Trash by Andy Mulligan

From the description on “In an unnamed Third World country, in the not-so-distant future, three ‘dumpsite boys’ make a living picking through the mountains of garbage on the outskirts of a large city. One unlucky-lucky day, Raphael finds something very special and very mysterious. So mysterious that he decides to keep it, even when the city police offer a handsome reward for its return. That decision brings with it terrifying consequences, and soon the dumpsite boys must use all of their cunning and courage to stay ahead of their pursuers. It’s up to Raphael, Gardo, and Rat—boys who have no education, no parents, no homes, and no money—to solve the mystery and right a terrible wrong.”

Ship Breaker by Paolo Bacigalupi

Fast-paced and dark, this dystopic novel set in the Gulf Coast follows the struggle of a teenage boy and his friends as they try to balance basic survival, protection of an important treasure that might change his life dramatically, and the boy’s precarious relationship with his drug-addicted, abusive father.  This was a Printz Award winner and National Book Award finalist, for good reason.  The writing is tight and the suspense relentless.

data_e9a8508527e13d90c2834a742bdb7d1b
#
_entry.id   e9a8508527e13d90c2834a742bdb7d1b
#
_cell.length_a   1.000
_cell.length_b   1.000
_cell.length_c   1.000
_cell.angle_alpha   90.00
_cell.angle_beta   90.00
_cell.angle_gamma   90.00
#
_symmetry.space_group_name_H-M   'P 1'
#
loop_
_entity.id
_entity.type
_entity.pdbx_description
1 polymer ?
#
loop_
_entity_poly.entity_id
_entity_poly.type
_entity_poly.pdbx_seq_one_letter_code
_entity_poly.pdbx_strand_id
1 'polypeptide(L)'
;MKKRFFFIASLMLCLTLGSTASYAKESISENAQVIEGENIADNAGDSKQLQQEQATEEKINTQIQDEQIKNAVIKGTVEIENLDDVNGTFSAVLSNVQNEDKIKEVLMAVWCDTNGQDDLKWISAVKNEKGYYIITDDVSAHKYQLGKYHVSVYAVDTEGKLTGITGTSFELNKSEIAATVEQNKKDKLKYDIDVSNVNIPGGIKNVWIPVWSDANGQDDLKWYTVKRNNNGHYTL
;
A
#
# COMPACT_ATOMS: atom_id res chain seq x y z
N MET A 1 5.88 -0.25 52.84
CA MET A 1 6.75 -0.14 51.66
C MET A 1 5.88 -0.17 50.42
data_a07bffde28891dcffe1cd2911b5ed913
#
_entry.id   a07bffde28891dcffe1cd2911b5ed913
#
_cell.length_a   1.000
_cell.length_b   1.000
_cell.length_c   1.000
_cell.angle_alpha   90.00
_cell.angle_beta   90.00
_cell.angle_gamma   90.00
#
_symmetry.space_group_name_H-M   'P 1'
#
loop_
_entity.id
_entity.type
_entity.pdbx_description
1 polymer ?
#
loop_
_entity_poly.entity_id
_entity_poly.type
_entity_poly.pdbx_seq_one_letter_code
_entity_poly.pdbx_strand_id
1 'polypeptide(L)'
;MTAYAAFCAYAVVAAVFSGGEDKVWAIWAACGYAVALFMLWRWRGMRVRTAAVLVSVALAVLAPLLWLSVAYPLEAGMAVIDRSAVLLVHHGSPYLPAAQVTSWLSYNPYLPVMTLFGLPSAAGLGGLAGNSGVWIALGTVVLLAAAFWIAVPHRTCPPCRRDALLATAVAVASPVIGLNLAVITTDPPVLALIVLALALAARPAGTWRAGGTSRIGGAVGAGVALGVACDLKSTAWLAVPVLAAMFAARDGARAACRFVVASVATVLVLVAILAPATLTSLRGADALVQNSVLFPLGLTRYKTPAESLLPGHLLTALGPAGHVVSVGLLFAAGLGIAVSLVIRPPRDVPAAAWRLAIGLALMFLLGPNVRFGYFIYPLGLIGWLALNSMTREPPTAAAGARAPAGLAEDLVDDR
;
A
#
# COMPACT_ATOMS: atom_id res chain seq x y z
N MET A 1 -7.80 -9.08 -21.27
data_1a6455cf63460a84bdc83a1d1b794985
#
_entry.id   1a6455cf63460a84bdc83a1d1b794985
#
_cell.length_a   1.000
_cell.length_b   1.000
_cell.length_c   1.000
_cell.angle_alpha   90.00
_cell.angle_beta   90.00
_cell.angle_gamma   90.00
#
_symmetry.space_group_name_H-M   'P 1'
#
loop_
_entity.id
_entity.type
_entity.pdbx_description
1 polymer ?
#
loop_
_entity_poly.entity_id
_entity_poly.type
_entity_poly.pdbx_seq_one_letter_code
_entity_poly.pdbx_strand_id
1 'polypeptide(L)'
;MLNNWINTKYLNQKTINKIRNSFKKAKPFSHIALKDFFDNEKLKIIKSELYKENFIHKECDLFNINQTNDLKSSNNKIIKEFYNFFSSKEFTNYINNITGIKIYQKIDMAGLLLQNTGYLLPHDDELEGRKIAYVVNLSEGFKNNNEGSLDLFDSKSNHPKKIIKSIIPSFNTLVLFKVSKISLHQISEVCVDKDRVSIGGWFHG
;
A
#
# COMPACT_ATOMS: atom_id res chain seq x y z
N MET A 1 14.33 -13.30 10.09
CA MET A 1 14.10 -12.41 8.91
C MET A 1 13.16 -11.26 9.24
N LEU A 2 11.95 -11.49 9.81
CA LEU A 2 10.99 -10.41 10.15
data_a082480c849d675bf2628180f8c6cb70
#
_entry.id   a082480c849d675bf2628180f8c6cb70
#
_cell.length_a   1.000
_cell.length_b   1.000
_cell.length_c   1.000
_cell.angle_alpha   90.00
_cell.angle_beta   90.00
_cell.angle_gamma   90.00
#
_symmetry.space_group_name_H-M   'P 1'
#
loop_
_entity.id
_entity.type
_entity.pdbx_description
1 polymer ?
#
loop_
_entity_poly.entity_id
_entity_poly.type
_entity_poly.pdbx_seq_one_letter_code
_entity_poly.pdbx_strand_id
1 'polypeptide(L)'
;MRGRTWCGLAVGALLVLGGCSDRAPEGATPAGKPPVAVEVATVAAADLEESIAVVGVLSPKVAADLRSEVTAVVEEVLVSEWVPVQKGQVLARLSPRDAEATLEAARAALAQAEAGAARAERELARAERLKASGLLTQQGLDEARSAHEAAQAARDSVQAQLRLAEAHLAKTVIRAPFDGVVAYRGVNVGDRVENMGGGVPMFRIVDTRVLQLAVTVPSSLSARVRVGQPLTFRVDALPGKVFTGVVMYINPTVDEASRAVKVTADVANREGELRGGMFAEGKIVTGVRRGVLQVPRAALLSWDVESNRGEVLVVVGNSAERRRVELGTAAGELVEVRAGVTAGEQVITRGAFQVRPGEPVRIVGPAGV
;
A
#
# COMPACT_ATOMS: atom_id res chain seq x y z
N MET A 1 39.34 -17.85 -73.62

And a few more . . .

Ender’s Game by Orson Scott Card

The Uglies Series by Scott Westerfeld

The Gone Series by Michael Grant

If you can think of others, please comment and add your suggestions!

Note:  My recommendations in this post are probably most appropriate for 7th and 8th graders (and older teens), because this genre of book tends to be dark and violent.  I have not read all of these titles.  Many of them get on my radar from reviews, but most of these have been recommended and enjoyed by some of our older middle school students.  For parents who are concerned about appropriateness for their child, I highly recommend the website for detailed information about specific titles, including language, violence, drinking/drugs, educational value, presence of positive role models and points/questions for family discussion.

(Apologies for the wacky formatting of this post.  I can’t get the thumbnails and text to line up the way I want!)

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Filed under dystopia, fantasy, If You Liked, post-apocalyptic, science fiction